As they met at the negotiation table in Washington, Presidents Vladimir Putin and George W. Bush approved the start of a Russian-US entrepreneurial dialogue for the mass media, report White House PR. The dialogue means to encourage competitive Russian-based media outlets able to provide the entire range of services on the basis of top-notch journalism and pioneer technologies. The two countries' professionals engaged in the private media will seek the ways of improving conditions for the Russian media as business. As far as White House officers know, Russian and US experts and managers will delve into Russian media business problems and predicaments, highlight fields in which particular laws, regulations, practice and infrastructure hamper media progress, and blueprint necessary political changes to improve the Russian media business climate. The initiative is open to interested journalists, media experts, companies and business associations in America and Russia, and welcomes international media organisation activists who choose to join in, says the White House press service. The dialogue will be open to the press and electronic media--small, medium-range and big organisations alike--and a wide range of media industrial professionals from both countries with an experience of regional work. The ANPA and the National Broadcasting Association came out on the US side to call for the dialogue. Russia is choosing prospective corporate partners. The Internews and the Internews-Russia pledge organisational backing. The two federal governments will consider dialogue achievements and pledge profound analyses of whatever recommendations that may be elaborated, the White House PR say in a statement.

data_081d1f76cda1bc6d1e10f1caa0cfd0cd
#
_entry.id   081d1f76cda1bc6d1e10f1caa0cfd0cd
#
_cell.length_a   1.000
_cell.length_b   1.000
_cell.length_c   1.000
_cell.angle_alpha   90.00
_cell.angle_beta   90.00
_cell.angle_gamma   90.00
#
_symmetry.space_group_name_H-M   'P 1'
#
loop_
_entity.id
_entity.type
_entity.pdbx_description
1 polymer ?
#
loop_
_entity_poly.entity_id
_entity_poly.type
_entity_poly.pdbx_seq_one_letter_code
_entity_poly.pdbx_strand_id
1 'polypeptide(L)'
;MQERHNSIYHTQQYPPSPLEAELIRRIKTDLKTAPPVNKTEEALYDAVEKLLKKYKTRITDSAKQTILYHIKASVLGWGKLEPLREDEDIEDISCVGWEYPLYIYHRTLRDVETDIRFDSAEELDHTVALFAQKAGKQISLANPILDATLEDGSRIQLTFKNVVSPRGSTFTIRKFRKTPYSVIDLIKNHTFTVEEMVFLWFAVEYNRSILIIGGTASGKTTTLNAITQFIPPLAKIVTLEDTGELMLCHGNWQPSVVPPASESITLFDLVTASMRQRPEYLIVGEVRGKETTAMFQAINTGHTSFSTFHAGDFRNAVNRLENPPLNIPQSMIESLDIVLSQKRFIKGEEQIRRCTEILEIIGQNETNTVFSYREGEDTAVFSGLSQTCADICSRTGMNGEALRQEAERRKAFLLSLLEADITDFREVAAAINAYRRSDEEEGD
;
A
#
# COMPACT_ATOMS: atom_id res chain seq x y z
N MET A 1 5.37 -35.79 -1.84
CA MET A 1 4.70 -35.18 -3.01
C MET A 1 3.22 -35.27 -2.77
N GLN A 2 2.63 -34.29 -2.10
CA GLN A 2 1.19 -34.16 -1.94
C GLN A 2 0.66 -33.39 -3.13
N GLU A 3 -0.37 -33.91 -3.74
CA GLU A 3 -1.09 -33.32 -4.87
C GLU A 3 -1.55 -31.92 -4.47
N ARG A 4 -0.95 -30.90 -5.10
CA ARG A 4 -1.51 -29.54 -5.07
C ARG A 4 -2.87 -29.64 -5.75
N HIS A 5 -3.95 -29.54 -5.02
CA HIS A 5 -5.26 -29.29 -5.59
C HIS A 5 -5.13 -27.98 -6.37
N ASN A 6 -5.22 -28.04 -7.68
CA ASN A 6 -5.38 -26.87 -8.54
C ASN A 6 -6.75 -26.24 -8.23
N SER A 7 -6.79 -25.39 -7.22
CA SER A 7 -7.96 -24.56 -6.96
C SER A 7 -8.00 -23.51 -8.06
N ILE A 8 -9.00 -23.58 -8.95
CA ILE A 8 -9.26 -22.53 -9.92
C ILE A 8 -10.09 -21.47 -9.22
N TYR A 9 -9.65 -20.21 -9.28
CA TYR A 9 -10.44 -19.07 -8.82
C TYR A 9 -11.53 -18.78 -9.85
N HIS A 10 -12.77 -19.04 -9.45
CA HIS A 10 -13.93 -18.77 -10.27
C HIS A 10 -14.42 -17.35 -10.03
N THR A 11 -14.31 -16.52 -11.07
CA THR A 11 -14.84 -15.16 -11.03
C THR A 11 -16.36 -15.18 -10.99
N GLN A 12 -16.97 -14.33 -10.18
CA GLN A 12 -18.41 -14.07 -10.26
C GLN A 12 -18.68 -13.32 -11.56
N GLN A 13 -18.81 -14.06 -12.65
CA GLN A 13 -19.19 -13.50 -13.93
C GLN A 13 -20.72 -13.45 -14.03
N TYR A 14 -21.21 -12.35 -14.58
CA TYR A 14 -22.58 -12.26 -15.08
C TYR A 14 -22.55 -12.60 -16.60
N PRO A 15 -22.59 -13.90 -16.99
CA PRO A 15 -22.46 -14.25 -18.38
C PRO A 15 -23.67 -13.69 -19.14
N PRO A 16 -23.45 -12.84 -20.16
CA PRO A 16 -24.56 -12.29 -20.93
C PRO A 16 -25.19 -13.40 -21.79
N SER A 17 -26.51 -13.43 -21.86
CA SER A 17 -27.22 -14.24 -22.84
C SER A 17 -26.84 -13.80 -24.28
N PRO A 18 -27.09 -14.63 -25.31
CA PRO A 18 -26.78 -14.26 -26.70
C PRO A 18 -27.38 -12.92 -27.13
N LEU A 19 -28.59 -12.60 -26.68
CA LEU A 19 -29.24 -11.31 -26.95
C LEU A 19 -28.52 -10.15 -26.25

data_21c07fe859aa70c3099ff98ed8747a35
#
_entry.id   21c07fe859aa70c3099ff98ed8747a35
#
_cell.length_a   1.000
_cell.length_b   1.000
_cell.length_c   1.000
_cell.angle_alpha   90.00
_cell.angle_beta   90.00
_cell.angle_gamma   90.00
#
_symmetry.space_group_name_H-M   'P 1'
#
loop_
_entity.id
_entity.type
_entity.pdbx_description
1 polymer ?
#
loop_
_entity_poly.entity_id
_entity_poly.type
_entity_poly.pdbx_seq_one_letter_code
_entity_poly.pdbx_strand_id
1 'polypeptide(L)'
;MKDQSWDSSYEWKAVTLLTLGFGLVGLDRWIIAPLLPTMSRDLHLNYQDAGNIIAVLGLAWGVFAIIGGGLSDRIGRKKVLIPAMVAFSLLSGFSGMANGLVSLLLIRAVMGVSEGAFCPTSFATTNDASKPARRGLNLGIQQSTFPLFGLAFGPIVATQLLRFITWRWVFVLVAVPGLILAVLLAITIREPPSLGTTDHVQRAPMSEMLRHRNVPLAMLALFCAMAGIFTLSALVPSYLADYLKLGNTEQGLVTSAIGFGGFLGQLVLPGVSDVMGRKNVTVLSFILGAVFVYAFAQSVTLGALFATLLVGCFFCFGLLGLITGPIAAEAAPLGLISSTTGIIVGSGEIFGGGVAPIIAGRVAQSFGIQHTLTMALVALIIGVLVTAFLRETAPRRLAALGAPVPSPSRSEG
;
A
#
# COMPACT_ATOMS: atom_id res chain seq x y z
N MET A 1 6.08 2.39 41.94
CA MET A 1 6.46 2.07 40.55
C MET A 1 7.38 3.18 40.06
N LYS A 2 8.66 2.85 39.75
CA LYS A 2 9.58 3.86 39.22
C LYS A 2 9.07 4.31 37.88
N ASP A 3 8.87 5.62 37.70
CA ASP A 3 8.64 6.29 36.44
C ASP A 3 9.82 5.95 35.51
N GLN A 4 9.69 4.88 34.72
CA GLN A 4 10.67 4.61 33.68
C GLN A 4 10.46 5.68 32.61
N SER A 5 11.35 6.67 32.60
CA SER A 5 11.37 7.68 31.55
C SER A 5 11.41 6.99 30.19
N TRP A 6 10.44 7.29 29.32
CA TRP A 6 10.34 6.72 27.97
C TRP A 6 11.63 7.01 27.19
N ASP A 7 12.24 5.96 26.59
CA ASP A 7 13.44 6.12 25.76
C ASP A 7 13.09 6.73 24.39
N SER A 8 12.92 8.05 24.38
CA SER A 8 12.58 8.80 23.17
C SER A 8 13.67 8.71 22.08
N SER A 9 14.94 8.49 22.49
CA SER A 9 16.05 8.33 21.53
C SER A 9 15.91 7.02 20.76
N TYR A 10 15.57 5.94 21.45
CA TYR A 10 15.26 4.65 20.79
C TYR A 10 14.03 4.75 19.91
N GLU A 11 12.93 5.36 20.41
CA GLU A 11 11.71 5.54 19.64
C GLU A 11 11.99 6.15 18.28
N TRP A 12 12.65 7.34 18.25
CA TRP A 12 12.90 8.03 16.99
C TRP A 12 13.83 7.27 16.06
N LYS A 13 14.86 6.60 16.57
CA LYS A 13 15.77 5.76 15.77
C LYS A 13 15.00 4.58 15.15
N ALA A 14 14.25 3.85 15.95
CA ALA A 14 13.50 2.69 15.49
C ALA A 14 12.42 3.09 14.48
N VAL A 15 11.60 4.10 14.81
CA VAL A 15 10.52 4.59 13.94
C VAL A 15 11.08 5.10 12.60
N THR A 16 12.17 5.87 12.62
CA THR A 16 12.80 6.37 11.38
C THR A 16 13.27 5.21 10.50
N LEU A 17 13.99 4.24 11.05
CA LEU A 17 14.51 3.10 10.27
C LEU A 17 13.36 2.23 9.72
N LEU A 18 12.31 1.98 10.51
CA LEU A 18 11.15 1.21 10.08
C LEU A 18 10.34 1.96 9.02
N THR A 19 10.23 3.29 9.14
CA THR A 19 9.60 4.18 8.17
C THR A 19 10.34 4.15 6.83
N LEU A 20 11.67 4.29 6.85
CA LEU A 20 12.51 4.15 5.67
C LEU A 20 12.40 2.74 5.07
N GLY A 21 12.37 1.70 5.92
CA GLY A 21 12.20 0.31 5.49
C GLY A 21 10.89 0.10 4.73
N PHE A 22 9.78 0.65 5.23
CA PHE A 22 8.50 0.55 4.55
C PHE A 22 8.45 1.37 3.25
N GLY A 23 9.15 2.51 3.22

Following Lithuania, Norway has joined the anti-Russian frenzy as well and declared a blockade against the Russian town of Barentsburg. However, Norway has not taken into account the fact that Svalbard is not its original territory